Buffalo hospital workers continue strike against understaffing, low pay

About 2,200 nurses and other health care workers represented by the Communication Workers of America (CWA) are headed into their third week on strike against Buffalo’s Mercy Hospital, which has continued to ignore workers’ demands over staffing and low pay.

The hospital is one of five hospitals as well and a number of clinics, nursing homes and labs that are part of the Catholic Health system, a “nonprofit” providing health care services in Western New York with ties to the Catholic Church.

Despite Catholic Health’s nonprofit status, its CEO, Patrick O’Shaughnessy, makes almost $2 million per year.

In the most recent offer by Catholic Health, management proposed to add 250 new positions, a deal similar to one they had already made with the union in 2016 that ultimately failed to resolve dramatic understaffing while maintaining low pay within Catholic Health.

According to Catholic Health, new workers would also start at $15 an hour, barely better than the current starting wage of less than $14 an hour earned by many workers.

Catholic Health is well-aware that the low pay rates it’s offering for the new staffing positions are so low it may never fill many of the positions promised in the deal.

Now that the strike has passed its 15th day, CWA members are eligible for strike pay of just $300 per week and may file for unemployment benefits. This is a pittance compared to the $600 million in assets that the CWA controls and is meant to force workers into accepting an inferior deal with Catholic Health.

The ongoing strike has attracted the attention of the state’s Democratic Party officials, who hope to divert the anger of workers expressed in the growing number of strikes into the dead end of support for the Democratic Party.

On Friday, New York state attorney general, and potential gubernatorial candidate, Letitia James appeared before striking workers along with State Senator Democrat Tim Kennedy wearing a CWA t-shirt.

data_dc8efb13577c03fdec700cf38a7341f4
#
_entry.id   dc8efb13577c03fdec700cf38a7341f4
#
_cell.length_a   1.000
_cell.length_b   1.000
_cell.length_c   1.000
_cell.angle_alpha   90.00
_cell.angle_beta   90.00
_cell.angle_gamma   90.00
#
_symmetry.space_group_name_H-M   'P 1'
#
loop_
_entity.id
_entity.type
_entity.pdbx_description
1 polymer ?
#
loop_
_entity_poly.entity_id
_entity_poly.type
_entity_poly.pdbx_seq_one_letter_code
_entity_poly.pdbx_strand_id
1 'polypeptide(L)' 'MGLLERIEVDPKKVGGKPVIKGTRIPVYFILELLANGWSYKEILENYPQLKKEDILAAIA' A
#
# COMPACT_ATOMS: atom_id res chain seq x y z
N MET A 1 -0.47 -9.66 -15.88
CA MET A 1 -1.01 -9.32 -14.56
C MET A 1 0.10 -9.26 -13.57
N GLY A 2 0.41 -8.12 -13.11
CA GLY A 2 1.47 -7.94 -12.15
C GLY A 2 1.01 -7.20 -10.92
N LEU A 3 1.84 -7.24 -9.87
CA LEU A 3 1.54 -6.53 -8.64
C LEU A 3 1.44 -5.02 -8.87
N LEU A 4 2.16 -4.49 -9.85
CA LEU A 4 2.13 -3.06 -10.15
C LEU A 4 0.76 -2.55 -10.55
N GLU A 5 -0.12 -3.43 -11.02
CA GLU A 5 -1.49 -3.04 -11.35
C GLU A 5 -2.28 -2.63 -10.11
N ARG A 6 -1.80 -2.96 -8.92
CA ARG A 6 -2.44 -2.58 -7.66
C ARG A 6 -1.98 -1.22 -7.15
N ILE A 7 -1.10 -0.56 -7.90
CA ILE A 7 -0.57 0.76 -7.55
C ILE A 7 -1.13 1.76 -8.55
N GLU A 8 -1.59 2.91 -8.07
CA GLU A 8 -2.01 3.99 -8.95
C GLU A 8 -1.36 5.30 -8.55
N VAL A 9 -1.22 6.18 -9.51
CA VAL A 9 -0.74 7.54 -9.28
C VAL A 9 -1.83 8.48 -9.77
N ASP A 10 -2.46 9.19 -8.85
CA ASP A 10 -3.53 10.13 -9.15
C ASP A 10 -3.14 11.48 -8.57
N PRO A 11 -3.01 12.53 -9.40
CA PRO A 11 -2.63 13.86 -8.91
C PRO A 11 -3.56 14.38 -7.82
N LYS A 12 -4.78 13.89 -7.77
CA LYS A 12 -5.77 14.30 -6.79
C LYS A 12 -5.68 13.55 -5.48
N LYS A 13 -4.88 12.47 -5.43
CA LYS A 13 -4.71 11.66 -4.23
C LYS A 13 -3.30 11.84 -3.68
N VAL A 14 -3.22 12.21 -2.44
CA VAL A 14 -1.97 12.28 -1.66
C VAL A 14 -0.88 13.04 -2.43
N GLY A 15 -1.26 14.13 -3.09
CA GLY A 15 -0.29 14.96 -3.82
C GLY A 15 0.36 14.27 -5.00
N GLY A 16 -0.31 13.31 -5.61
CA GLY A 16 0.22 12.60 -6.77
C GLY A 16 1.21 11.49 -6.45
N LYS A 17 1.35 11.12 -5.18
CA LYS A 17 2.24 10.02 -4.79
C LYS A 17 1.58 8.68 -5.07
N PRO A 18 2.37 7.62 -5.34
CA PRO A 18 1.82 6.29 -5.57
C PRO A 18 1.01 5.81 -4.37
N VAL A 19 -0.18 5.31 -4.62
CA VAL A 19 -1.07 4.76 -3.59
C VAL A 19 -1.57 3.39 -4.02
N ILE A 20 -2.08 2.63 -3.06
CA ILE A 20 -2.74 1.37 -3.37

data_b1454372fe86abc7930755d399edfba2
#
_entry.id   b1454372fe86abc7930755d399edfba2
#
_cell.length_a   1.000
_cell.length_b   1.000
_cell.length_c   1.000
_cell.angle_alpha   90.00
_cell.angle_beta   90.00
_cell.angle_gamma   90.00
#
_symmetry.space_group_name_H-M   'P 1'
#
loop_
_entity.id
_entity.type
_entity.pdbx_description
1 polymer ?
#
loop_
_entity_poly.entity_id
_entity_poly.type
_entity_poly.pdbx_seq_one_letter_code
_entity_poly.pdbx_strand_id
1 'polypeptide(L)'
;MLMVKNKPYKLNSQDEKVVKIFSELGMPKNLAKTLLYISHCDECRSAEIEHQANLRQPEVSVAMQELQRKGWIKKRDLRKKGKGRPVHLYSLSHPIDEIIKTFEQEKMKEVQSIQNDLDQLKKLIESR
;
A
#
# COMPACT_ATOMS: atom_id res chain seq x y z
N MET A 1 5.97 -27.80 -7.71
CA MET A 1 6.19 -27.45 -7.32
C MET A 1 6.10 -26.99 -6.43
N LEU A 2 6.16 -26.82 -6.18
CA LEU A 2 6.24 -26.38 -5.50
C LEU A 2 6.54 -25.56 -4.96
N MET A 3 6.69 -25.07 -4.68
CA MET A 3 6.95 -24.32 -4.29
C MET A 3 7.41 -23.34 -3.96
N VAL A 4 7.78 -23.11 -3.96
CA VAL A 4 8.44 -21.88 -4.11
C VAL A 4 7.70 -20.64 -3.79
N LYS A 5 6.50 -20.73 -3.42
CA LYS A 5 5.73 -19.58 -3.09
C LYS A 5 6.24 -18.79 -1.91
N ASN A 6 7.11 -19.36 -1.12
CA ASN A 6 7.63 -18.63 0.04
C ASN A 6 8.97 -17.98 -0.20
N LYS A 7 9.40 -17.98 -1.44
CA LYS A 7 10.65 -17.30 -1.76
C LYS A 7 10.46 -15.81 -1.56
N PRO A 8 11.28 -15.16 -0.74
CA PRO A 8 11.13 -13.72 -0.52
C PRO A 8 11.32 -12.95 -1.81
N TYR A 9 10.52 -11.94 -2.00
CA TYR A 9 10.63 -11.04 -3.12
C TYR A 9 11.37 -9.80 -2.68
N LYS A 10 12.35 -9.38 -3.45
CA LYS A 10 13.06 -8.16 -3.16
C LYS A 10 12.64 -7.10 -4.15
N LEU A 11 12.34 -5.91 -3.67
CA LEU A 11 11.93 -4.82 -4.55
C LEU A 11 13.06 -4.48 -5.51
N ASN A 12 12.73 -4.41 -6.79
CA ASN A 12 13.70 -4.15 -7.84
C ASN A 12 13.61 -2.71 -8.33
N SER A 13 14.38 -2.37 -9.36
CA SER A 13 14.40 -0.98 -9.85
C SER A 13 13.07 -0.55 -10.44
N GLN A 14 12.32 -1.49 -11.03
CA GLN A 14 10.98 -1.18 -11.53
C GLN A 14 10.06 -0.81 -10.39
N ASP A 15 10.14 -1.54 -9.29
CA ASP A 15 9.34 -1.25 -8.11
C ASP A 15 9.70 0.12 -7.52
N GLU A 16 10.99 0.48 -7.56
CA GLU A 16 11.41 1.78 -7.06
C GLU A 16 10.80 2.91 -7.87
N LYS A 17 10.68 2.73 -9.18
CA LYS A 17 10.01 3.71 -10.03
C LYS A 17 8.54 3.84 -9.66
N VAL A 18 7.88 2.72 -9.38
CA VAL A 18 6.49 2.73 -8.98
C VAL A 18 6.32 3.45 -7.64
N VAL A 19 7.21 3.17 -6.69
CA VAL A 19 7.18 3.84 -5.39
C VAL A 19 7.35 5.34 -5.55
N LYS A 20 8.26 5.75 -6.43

When asked whether the appearance was an attempt to build a “coalition” in preparation for a gubernatorial run James stated, “I’ve been standing with labor all my public life, from the time I spent in the state legislature, to the time I was a city council member, to the time I was public advocate, and now as attorney general.”

By “labor,” James means the state’s union bureaucracies which she hopes will back her in a gubernatorial race against interim Governor Kathy Hochul as the preferred candidate for keeping workers trapped within the Democratic Party.

Last week, James sent a cease and desist letter to Catholic Health over its hiring of the strikebreaking company Huffmaster to supply the hospital with both scab medical and security workers, which it is not licensed to do in New York state.

James cynically concluded her letter by calling on Catholic Health to reach an agreement with the CWA that merely “provides adequate wages to attract and retain staff, and that grants adequate levels of care in the hospital.”

In contrast to the $300 weekly strike pay provided by the CWA to workers, Catholic Health is paying strikebreakers contracted through Huffmaster up to $150 an hour, signaling its determination to defeat the strike. Meanwhile, the CWA is assisting their plans by isolating the strike from other CWA workers and Catholic Health’s other facilities and denying workers adequate strike pay.

The strike is another expression of the growing militancy of workers, who continue to face dangerous conditions amid the unchecked spread of COVID-19 all while being told things have returned to “normal” and they must learn to live with the virus and accept low-pay and worsening conditions.

Workers at Mercy Hospital need to oppose the isolation of their struggle by the CWA and the Democratic Part and follow the example that has been set by educators, autoworkers and steelworkers who have built rank-and-file committees independent of the unions to organize their fight. These committees, democratically-elected and controlled by workers, will advance demands determined by what workers need and not by the profit requirements of management. They will fight to link the struggle of Mercy Hospital workers with other sections of workers, including striking Saint Vincent Hospital in Worcester, Massachusetts and Kaiser Permanente nurses in California as part of a broader offensive by workers in the US an internationally.

For more information, visit wsws.org/workers.